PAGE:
The Ride For Roswell
Since its founding in 1996, The Ride For Roswell has raised more than $20 million in unrestricted funds for patient care and research at Buffalo, New York’s Roswell Park Cancer Institute, the nation’s first cancer center, established in 1898.
The Ride began in 1995 when Flynn & Friends president Mitch Flynn took his idea for a grassroots fundraising event to the board of Roswell Park Cancer Institute in Buffalo, New York.
With a green light from the Roswell Park Alliance, the Institute’s volunteer fundraising body, Flynn & Friends developed the branding, promotion, and event structure for the Ride, which launched in 1996 with 1,000 riders and a gross of just over $100,000. The agency continued to provide almost all of the Ride’s marketing, most of it pro bono, through 2006, the year the Ride broke the $1 million mark.
For its first seven years, The Ride enjoyed steady but unspectacular growth. But then, in 2003, something truly remarkable happened: It reached a tipping point.
Here’s the story of how that happened, and the role Flynn & Friends played in making the Ride the most successful single-day fundraiser in Western New York – and an event that creates hope and happiness for thousands of individuals every year.
Creating a true marketing epidemic.
The Ride For Roswell “tipped” sometime between 2003 and 2004. No, “tipped” doesn’t mean it fell over – although that can happen on a bike. (Which is why you should always wear a helmet when you ride.) It means, in the language of epidemiology made popular by author Malcolm Gladwell in his book The Tipping Point, that this special event reached a point of critical mass that saw its fundraising increase exponentially – from $300,000 in 2003 to $3.1 million in 2011. “Sticky ideas” – one of our specialties – were one of the factors that contributed to this growth.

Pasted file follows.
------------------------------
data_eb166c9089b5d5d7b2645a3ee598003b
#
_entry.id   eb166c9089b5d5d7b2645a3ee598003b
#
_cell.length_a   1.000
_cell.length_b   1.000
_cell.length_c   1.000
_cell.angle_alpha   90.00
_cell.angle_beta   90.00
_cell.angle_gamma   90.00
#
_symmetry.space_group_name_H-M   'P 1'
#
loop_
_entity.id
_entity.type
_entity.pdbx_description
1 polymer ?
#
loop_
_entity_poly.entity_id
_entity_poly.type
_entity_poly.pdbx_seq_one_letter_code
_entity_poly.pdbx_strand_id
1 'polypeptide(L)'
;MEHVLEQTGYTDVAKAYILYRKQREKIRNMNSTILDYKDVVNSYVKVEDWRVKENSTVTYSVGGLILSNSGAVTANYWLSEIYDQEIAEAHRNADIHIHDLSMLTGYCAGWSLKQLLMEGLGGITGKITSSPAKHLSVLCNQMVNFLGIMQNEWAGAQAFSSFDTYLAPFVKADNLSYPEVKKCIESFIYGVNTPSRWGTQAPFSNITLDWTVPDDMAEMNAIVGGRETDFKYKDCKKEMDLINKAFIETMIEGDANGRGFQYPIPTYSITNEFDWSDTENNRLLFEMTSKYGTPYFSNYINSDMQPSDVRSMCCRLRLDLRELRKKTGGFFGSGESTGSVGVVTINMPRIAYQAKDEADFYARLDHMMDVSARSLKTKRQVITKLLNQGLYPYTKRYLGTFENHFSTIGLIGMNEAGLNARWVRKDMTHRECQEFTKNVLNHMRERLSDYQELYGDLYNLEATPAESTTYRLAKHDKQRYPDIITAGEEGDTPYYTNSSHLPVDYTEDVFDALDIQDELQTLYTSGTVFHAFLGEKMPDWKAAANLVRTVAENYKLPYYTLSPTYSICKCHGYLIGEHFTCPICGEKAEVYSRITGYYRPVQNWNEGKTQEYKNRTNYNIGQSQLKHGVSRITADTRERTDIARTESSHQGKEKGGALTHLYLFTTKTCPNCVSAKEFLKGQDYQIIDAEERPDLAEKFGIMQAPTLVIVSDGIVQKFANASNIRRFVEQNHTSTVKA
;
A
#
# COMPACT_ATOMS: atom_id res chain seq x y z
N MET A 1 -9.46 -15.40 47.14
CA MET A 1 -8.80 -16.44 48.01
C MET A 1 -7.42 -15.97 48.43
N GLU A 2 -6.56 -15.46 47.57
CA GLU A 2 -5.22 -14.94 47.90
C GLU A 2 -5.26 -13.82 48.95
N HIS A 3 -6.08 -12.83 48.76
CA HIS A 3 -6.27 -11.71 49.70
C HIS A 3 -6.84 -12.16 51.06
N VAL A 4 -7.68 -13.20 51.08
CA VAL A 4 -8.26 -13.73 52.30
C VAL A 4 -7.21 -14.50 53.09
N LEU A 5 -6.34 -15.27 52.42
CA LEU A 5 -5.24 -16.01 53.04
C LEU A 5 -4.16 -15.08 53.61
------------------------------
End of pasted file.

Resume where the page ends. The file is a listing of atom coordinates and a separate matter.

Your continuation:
What’s a sticky idea?
A message has to “stick” to make an impact, and we’re good at crafting communications that increase that factor. To wit: an easy to say and remember name married to a cleanly designed logo and a short and benefit-driven tagline: (“Helping cure cancer is as easy as riding a bike.”) And to make an idea stick literally, just add adhesive: we designed wearable, sticky-backed “I’m riding for…” labels with space to write the names of friends and loved ones below. The leader of this trend was a cancer survivor dubbed “sticker guy” who covered himself with dedication labels as he rode his old beater bike on the 20-mile route. That's him waving at right.
Another conscious effort was made to connect the event’s ridership to the cancer cause in the shape of a 5’ x 5’ t-shirt placed at the starting line which participants used as a canvas to write messages to honor and remember friends and family with cancer.